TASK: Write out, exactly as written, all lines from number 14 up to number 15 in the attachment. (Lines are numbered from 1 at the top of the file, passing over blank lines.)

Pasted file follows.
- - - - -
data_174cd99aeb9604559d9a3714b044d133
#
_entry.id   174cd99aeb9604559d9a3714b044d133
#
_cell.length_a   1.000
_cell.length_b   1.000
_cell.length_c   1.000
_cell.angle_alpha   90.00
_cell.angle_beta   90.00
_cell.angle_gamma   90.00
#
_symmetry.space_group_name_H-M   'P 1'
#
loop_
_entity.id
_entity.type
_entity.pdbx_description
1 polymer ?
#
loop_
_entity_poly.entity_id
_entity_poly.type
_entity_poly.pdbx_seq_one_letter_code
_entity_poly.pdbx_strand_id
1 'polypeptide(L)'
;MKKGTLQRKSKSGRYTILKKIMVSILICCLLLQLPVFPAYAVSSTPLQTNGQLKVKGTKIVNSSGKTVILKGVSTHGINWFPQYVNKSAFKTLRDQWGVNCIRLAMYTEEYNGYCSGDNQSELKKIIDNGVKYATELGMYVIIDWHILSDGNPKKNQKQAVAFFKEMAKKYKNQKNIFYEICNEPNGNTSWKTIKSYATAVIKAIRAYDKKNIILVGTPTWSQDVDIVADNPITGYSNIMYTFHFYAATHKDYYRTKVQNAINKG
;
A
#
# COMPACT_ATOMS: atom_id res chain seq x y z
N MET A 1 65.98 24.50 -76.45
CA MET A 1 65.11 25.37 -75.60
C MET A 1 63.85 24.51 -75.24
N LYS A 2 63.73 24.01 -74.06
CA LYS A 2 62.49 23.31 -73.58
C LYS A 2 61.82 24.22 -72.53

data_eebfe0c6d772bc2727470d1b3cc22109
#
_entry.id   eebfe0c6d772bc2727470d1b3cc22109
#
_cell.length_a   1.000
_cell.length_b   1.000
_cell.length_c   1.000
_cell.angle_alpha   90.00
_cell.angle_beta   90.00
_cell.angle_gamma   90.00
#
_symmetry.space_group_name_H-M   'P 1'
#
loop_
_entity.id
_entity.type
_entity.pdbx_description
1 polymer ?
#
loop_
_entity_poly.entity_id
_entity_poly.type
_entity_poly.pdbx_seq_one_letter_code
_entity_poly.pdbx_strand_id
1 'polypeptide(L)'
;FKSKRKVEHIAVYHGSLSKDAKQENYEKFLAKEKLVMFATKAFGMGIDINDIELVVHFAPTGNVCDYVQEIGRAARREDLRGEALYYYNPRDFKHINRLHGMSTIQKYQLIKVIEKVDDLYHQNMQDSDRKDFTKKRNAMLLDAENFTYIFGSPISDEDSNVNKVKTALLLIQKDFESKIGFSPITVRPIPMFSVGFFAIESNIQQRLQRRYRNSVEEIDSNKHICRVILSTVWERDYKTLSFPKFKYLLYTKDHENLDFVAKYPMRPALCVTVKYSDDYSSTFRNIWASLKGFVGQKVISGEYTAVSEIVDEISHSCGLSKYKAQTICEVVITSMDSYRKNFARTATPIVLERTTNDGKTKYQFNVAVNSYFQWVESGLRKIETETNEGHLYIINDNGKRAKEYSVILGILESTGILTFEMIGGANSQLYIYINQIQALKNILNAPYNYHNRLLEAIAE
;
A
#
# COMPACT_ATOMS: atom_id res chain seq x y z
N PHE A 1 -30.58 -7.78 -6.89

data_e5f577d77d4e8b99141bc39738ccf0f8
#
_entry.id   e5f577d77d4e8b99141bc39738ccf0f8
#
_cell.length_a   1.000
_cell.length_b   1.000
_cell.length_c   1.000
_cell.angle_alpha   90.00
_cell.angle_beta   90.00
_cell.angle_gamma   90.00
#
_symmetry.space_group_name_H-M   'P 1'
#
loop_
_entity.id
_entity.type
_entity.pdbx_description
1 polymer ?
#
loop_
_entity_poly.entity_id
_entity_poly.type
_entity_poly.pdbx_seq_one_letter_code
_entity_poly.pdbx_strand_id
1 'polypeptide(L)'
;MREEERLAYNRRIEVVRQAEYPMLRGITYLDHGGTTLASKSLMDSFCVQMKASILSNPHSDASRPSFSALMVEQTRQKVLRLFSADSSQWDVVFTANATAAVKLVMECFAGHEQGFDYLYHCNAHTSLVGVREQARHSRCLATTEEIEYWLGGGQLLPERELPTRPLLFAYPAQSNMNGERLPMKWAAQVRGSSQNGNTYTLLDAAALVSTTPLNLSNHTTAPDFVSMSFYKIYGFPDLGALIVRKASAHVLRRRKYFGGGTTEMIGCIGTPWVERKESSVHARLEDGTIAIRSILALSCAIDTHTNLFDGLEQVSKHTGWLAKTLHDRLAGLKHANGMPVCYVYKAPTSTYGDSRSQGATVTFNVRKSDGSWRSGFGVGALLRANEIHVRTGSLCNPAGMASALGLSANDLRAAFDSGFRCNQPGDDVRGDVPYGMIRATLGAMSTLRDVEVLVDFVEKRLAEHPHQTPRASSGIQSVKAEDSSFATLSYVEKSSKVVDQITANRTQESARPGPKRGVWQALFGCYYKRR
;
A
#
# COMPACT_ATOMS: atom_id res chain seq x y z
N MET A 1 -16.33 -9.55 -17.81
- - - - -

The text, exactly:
loop_
_entity.id